This is another of those “better…than” wise sayings. It discusses two opposite characters (“the poor” and “the rich”) and offers an interesting contrast between them.
The first line is not just about “the poor” – but “the poor whose walk is blameless.” While having little of this world’s goods, the lifestyle of these men and women is positive, helpful and supportive of others. Not perfect, they’re good people.
The second line speaks of “the rich whose ways are perverse.” Their MO (modus operandi) is morally twisted, crooked, distorted and warped – hardly something they’d want to put on a resume, but that’s who they are.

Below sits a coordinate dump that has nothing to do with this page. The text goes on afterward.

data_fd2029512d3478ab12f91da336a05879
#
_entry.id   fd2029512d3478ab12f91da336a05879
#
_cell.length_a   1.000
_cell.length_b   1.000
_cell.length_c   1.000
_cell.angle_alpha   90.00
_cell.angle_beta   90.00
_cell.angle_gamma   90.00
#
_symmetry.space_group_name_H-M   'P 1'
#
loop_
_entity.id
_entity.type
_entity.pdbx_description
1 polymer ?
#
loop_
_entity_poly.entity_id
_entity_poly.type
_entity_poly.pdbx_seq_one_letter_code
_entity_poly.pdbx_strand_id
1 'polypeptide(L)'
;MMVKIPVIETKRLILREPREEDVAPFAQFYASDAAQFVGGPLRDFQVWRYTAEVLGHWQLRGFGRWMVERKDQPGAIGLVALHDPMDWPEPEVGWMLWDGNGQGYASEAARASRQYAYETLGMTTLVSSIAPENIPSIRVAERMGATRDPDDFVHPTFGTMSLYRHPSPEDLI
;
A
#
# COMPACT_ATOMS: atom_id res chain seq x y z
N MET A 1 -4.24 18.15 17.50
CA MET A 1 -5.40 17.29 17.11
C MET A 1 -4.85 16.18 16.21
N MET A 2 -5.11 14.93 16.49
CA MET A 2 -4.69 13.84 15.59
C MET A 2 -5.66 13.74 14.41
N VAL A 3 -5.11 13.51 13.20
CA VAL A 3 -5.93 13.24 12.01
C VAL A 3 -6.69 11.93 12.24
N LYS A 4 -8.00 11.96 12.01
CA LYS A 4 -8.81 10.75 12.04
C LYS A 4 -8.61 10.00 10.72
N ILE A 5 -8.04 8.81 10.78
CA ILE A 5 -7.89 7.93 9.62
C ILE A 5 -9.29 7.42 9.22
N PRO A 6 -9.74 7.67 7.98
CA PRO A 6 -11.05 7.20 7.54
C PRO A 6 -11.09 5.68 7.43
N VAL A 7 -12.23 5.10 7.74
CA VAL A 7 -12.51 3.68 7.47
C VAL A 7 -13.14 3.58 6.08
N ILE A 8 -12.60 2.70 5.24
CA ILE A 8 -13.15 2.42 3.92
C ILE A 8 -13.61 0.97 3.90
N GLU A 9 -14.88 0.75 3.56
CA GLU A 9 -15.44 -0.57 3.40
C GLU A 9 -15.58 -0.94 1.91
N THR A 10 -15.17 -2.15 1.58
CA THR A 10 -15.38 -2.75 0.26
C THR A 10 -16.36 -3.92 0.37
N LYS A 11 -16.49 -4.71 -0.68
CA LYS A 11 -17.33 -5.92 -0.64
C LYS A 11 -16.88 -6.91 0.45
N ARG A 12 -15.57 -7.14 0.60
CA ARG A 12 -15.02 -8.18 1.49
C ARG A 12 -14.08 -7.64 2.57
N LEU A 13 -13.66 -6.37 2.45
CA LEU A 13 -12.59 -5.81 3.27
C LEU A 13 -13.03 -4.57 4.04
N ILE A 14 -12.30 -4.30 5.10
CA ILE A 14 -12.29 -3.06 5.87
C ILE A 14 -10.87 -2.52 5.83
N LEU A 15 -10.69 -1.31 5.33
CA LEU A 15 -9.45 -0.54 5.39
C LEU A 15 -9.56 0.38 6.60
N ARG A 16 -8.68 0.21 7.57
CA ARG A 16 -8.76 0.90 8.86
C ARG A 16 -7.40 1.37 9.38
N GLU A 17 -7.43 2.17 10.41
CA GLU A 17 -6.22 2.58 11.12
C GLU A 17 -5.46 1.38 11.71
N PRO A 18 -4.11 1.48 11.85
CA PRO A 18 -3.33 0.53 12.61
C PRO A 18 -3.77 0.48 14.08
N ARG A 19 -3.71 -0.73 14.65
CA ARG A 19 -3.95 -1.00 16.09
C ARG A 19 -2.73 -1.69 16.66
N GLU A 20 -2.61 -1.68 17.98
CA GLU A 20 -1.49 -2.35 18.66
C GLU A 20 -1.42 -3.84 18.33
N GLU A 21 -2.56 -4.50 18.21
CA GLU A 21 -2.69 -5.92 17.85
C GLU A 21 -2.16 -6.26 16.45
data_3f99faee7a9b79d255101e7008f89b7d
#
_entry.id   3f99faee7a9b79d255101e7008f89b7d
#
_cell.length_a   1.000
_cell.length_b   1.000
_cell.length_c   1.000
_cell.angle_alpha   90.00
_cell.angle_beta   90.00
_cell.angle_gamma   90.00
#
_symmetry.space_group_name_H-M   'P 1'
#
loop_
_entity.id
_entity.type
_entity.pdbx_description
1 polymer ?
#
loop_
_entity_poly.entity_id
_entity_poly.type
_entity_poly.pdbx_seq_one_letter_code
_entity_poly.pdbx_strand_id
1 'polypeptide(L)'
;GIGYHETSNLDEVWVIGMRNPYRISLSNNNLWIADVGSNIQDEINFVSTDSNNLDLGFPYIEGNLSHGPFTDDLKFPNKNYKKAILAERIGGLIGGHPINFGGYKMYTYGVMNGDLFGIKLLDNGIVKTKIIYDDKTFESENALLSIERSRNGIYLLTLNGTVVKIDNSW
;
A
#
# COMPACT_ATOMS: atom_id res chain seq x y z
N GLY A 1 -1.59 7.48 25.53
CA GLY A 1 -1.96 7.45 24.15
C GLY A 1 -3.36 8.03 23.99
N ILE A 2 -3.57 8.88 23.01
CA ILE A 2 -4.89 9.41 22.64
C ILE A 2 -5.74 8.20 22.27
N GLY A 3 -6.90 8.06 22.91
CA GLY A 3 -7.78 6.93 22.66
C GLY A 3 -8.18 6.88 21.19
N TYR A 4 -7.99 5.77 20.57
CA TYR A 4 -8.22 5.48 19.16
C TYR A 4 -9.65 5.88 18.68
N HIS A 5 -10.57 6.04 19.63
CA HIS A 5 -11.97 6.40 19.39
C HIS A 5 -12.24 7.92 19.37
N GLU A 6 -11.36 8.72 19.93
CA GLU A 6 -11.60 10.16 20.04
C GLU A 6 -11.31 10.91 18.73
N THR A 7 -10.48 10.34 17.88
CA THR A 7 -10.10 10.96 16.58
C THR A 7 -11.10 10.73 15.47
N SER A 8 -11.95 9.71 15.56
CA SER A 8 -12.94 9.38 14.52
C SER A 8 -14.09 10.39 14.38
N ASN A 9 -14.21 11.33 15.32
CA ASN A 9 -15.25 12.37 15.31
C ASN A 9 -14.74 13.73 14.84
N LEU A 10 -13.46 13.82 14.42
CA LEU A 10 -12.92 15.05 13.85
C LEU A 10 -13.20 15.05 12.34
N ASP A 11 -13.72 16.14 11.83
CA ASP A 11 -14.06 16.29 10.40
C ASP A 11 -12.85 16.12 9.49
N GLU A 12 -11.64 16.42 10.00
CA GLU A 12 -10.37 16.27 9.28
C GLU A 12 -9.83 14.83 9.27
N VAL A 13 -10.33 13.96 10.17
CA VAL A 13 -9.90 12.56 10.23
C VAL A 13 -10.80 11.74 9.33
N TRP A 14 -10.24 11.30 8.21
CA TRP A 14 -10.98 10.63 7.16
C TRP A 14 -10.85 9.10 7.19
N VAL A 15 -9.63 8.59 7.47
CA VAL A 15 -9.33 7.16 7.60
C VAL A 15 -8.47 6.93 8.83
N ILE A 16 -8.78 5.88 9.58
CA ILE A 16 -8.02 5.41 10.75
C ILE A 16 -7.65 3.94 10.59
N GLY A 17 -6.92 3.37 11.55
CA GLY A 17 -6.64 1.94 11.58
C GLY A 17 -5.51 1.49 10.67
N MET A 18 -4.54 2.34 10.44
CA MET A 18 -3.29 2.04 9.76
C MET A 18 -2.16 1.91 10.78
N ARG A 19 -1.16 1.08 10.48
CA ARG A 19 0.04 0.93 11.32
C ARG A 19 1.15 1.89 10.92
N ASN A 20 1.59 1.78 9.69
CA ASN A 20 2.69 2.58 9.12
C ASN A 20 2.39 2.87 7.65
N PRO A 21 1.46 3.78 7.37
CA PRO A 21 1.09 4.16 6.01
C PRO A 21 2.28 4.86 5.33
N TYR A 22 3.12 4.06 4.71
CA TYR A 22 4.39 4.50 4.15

While it might seem hard to believe that being “poor” is better than being “rich”…it might not surprise us that being “blameless” is better than being “perverse.”
So, for me, this verse is a reminder that stuff – whether I’m rich or poor – is not really what’s important. What really matters is character.
My character helps me make better decisions – that’s good.
My good decisions are a reason others would help and support me – that’s even “better.”
God (who’s not even mentioned) honors this character and these choices – and that’s best of all!